FCL has recently completed a study to investigate whether WiMAX type solutions might be good contenders for a client's particular type of mobile communications system.
WiMAX® stands for Worldwide Interoperation for Microwave Access, not to be confused with WiFi® (Wireless Fidelity), the relatively short range wireless network standard which has developed into widespread usage today to replace Ethernet® cable based local area networks (LANs). WiMAX is broadly accepted as one example of a 4th. generation mobile communications system, or 4G. WiMAX is based on the IEEE 802.16 standard which has progressed through several versions over the past few years and is promoted through the WiMAX forum, set up in 2001. (WiFi is based on the IEEE 802.11 standard). Initial proposals for WiMAX defined its use over microwave frequencies, surprisingly, up to about 65 GHz. It was intended for ad-hoc or mesh type line of sight (LOS) links, using fixed external antennas in metropolitan areas, as a high bandwidth substitute for the 'last mile' of the public switched telephone service (PSTN) to residential and smaller commercial premises. The higher part of the frequency band was found to be very absorptive through most media thus making it ineffective for any attempted non-LOS (NLOS) use. The lack of NLOS capability was very limiting so it did not develop well at first.
In 2004 the so-called 'fixed WiMAX' or 802.16-2004 standard was passed. This defined RF carrier frequencies in the range 2.5 GHz to 11.0 GHz using 256 or 2048 sub-carriers configured for orthogonal frequency division multiple access (OFDMA). These much more manageable frequencies were not so heavily absorbed, producing some quite useful reflections. Each sub-carrier carries a relatively slow digital modulation, a small part of the full data channel. RF bandwidths were available from 1.25 MHz to 15 MHz, intended for fixed installations using stationary antennas. OFDMA modes such as these are attractive if there is potential for significant multipath propagation between the transmit and receive antennas, usually caused by reflections from nearby buildings, metallic structures, mountains etc. The number of sub-carriers is in fact an integer power of 2, a requirement for the optimum use of the 'fast' Fourier transform (FFT) algorithm discovered by Tukey and Cooley. These algorithms also mean that significant signal processing capability is required at both the receivers and transmitters. Although this technology has been available for many years, it was not until the last few years that it has become available relatively cheaply and in small battery powered portable devices for mobile operation. WiMAX is an efficient user of bandwidth at 3.74 bits per second per Hertz (bps/Hz) occupied bandwidth compared to 2.8 bps/Hz for 3G systems, in both cases at the same signal to noise ratio.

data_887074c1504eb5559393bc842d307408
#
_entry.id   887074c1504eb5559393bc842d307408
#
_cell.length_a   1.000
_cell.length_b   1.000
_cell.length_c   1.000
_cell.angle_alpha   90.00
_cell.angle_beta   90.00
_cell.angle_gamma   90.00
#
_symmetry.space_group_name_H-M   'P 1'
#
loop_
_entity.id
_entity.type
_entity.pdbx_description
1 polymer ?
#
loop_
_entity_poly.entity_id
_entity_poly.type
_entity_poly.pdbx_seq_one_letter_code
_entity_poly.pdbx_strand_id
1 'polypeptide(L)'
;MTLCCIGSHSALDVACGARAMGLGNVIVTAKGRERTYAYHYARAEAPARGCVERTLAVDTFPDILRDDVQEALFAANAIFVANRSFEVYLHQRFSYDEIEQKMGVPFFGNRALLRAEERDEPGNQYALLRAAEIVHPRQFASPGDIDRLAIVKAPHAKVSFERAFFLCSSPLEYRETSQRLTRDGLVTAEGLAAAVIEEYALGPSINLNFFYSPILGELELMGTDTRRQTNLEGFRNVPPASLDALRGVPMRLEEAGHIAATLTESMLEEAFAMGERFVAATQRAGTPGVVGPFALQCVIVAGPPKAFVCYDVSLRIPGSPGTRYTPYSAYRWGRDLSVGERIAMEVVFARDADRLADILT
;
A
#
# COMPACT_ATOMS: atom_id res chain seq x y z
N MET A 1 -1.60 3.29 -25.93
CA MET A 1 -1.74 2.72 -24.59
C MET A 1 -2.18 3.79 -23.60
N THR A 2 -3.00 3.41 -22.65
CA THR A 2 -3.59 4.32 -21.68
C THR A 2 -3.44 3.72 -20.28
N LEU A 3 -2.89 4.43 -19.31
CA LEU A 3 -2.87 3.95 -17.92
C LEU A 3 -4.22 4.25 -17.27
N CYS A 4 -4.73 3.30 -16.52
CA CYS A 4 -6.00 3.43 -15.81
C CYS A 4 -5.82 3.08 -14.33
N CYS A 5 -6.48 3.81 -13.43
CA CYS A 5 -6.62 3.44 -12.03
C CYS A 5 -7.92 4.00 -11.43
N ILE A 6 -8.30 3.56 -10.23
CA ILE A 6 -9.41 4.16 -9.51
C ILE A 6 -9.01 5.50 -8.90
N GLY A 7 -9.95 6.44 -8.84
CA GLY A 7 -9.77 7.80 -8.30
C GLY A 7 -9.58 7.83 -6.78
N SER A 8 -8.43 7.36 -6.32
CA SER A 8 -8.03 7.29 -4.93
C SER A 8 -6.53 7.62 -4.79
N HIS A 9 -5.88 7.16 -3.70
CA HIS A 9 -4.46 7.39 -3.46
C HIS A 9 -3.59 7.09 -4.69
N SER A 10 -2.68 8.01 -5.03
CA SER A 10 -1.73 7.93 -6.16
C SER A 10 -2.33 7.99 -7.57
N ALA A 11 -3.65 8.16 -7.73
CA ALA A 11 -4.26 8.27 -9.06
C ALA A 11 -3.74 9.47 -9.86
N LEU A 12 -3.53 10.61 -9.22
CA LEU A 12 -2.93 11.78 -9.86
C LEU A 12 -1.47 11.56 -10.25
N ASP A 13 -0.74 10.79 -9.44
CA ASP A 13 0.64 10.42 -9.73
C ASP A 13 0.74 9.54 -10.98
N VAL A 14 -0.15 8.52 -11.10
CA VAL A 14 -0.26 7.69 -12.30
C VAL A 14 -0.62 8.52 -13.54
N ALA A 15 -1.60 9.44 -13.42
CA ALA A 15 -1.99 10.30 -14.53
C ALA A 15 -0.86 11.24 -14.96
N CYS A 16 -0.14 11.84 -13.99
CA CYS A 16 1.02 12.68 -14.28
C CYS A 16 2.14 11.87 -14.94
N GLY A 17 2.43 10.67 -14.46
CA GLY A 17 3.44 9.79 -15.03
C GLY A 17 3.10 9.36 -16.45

WiMAX includes several features that help it (a) cope with propagation through a multipath-rich environment and (b) simplify the digital signal processing (DSP) designs of WiMAX receivers and transmitters. It includes convolutional and Reed Solomon coding, types of forward error correction which are tailored to the particular types of error manifestations in these environments. The process of dividing the data channel up into many slow data channels, each used to modulate one sub-carrier, enables good tolerance of the differential delays caused by multipath reflections using a guard band or cyclic prefix. The orthogonal property, which requires that the frequency spacing between adjacent sub-carriers is the reciprocal of the sub-carrier symbol period, allows the use of the well-understood FFT and inverse FFT (IFFT) chipsets designed for these algorithms which are deployed at the receiver and transmitter respectively.
The lower microwave frequencies in 802.16-2004 allowed significant propagation under NLOS conditions. In fact, the internationally allocated WiMAX frequency bands are commonly around 2 GHz to 5 GHz . These frequencies do not differ significantly from those already allocated to 2G and 3G digital cellular mobile communications systems, for which many propagation studies have been published. These are useful to system designers to assist propagation predictions for the actual WiMax frequencies of interest.
The later 'D' (nomadic) and 'E' (fully mobile) versions of the 802.16 standard in 2005 have made it a strong contender for mobile broadband services. Although originally envisaged to compete for the last mile of PSTN networks, WiMAX is now considered by many to be a serious mainstream competitor with 3G (which used CDMA) for mobile data services. Its only drawback is, as yet, a very limited availability in some metropolitan areas compared to that of 3G which is spreading rapidly in most countries. The D and E versions specify enhancements including: scaleable OFDMA, seamless cell handover, spatial multiplexing, antenna beam forming, advanced encryption and authentication.
There are three main drawbacks of WiMAX compared to 3G: